Rome, the Eternal City, is renowned for its rich history and cultural treasures. However, even in a city steeped in history, there are always new discoveries and events capturing attention. Three recent developments in Rome worth noting are: an exhibition of rare ancient bronze statues, the opening of Largo di Torre Argentina to visitors, and the return of looted relics, including a fresco from Herculaneum.
Rare Ancient Bronze Statues Displayed in Rome
Last year in Tuscany, 24 bronze statues were unearthed in the ruins of San Casciano dei Bagni, an ancient spring site used by both the Etruscans and Romans for worship. These statues, dedicated to deities and such commissioned by affluent families, represent the most significant find of its kind in Italy. The collection includes a reclining Hygeia and a statue of Apollo. These rare artifacts are currently (2023) on display at the Palazzo Quirinale in Rome, before their eventual home at a museum in San Casciano dei Bagni. The statues surrounded an oval basin filled with therapeutic water. Smaller artifacts and coins, tossed into the water in hopes of divine favor, were also discovered.Palazzo Quirinale, P.za del Quirinale, 00187 Roma RM, Italy - https://palazzo.quirinale.it/
Largo di Torre Argentina Opens to Visitors
For nearly a century, only cats roamed freely in the Sacred Area of Largo di Torre Argentina, believed to be the site where Julius Caesar was assassinated. Now, human visitors finally have the chance to descend and view the ruins up close. This site, comprising four temples from the Roman Republic and the Curia of Pompeii, provides a captivating glimpse into ancient Rome. Visitors can admire the marble decorations and statues that had been in storage for years. This site's opening enriches Rome's archaeological offerings, attracting both locals and tourists.
There isn't an X-marks-the-spot where Julius Caesar met his bloody end, contrary to what tradition and Shakespeare's play "Julius Caesar" might suggest. It's hard to picture, given the drama's portrayal of the murder occurring at the forum. In reality, Caesar was assassinated in the Curia of Pompeii, a large rectangular hall where the Roman Senate occasionally met. Still, Shakespeare took some artistic liberties, placing the murder on the steps of the forum.Area Sacra del Largo Argentina, Largo di Torre Argentina, 00186 Roma RM, Italy - https://sovraintendenzaroma.it/i_luoghi/roma_antica/aree_archeologiche/area_sacra_di_largo_argentina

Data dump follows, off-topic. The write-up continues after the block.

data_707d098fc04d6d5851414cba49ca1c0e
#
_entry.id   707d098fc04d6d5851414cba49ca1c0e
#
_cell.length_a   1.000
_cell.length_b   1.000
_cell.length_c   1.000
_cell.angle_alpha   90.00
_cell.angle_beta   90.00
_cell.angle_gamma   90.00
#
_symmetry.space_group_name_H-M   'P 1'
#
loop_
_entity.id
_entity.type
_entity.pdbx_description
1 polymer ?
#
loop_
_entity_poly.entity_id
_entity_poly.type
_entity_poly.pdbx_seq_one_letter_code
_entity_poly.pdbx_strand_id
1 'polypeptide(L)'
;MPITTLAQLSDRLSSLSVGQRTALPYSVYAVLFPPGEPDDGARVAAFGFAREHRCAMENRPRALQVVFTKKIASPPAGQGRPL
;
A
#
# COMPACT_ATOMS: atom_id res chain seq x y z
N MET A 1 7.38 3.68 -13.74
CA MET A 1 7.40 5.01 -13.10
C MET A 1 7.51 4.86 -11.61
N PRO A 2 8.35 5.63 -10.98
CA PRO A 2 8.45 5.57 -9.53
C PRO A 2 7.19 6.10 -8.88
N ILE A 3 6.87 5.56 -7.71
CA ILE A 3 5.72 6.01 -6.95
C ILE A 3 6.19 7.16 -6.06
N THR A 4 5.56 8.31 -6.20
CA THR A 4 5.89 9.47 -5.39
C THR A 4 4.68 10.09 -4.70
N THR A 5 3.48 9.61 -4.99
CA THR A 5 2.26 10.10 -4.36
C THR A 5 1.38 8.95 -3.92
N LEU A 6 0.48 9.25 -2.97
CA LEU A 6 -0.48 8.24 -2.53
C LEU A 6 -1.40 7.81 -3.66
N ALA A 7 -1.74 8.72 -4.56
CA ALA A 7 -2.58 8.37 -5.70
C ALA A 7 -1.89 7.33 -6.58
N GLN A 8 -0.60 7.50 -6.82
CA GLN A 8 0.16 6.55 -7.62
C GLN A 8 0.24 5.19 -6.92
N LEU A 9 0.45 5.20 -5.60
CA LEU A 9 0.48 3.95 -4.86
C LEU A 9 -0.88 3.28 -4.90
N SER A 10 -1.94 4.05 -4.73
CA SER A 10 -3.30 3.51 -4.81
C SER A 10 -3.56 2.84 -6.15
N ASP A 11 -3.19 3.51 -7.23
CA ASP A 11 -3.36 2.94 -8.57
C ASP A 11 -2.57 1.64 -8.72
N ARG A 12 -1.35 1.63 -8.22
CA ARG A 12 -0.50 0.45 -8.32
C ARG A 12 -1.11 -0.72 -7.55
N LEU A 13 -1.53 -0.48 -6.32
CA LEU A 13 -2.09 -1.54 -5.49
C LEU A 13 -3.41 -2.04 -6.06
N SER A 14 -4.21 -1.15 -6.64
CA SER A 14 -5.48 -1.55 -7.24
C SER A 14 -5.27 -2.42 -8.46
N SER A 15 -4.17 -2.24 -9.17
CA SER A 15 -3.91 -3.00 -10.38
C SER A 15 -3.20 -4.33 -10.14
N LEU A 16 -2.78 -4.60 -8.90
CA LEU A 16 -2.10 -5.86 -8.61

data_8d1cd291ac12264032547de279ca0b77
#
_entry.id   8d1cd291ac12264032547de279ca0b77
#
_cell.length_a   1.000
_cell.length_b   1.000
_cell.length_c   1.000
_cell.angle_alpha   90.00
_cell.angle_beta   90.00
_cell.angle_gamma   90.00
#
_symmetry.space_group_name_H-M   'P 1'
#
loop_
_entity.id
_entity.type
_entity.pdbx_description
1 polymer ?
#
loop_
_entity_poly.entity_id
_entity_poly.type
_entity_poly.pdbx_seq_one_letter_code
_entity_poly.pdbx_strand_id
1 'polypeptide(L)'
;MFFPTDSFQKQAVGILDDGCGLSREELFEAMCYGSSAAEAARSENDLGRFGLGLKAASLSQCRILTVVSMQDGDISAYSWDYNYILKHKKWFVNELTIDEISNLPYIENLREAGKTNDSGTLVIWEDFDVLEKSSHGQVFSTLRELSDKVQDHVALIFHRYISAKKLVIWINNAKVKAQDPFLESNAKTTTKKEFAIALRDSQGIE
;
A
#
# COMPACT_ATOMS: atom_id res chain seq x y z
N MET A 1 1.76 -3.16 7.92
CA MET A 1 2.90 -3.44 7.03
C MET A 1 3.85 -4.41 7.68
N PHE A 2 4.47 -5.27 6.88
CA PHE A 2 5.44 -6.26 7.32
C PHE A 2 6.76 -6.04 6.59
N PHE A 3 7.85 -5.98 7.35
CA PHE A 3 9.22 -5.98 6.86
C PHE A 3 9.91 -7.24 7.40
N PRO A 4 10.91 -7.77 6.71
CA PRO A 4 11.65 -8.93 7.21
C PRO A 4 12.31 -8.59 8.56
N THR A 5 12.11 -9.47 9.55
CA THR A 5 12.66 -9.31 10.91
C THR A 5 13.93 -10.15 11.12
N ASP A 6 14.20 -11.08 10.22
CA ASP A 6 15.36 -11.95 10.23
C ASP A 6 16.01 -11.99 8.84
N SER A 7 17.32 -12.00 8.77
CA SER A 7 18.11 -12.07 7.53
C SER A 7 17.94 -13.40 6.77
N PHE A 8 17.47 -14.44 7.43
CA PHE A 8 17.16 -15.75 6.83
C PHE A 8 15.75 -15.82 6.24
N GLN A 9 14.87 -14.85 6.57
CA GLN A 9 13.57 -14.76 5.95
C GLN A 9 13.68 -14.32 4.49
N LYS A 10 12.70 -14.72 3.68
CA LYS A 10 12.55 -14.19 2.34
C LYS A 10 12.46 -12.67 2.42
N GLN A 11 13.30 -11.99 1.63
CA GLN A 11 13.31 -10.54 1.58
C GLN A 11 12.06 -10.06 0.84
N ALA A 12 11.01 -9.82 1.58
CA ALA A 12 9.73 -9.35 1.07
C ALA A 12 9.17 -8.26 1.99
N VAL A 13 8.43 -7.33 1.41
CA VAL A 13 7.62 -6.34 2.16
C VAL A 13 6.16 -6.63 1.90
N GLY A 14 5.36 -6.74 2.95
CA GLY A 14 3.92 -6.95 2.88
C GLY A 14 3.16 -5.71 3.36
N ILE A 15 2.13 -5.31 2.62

Return of Looted Relics, Including a Fresco from Herculaneum
Italy recently showcased a fresco looted from the ancient Roman resort town of Herculaneum. This fresco survived the eruption of the Vesuvius in 79 AD and was smuggled into the US before finally being returned to Italy. This fresco is just one of 60 relics repatriated to their homeland. These stolen artworks, valued at over $20 million, include an Etruscan kylix, bronze busts, ancient vases, and utensils, sourced from museums like the Metropolitan in New York and the Getty in Los Angeles. Last year, the Getty returned a group of life-sized terracotta statues known as Orpheus and the Sirens.
A white marble bust of the Roman Emperor Septimius Severus, stolen from a southern Campania museum in Italy in 1984, was discovered in June 2020 just as it was to be auctioned at Christie's in New York.
Italy had requested the return of the Herculaneum fresco, depicting a young Hercules strangling a serpent, back in 1997. It was initially believed that the fresco was stolen by tombaroli, or tomb raiders, who for years made a fortune looting Italy's archaeological sites and selling the relics to art dealers worldwide. Some of the repatriated artifacts are now displayed at the Museum of Rescued Art in Rome before returning to their origin.Museo Nazionale Romano, Terme di Diocleziano, Palazzo Massimo alle Terme, Viale Enrico de Nicola, 78, 00185 Roma RM, Italy - https://museonazionaleromano.beniculturali.it/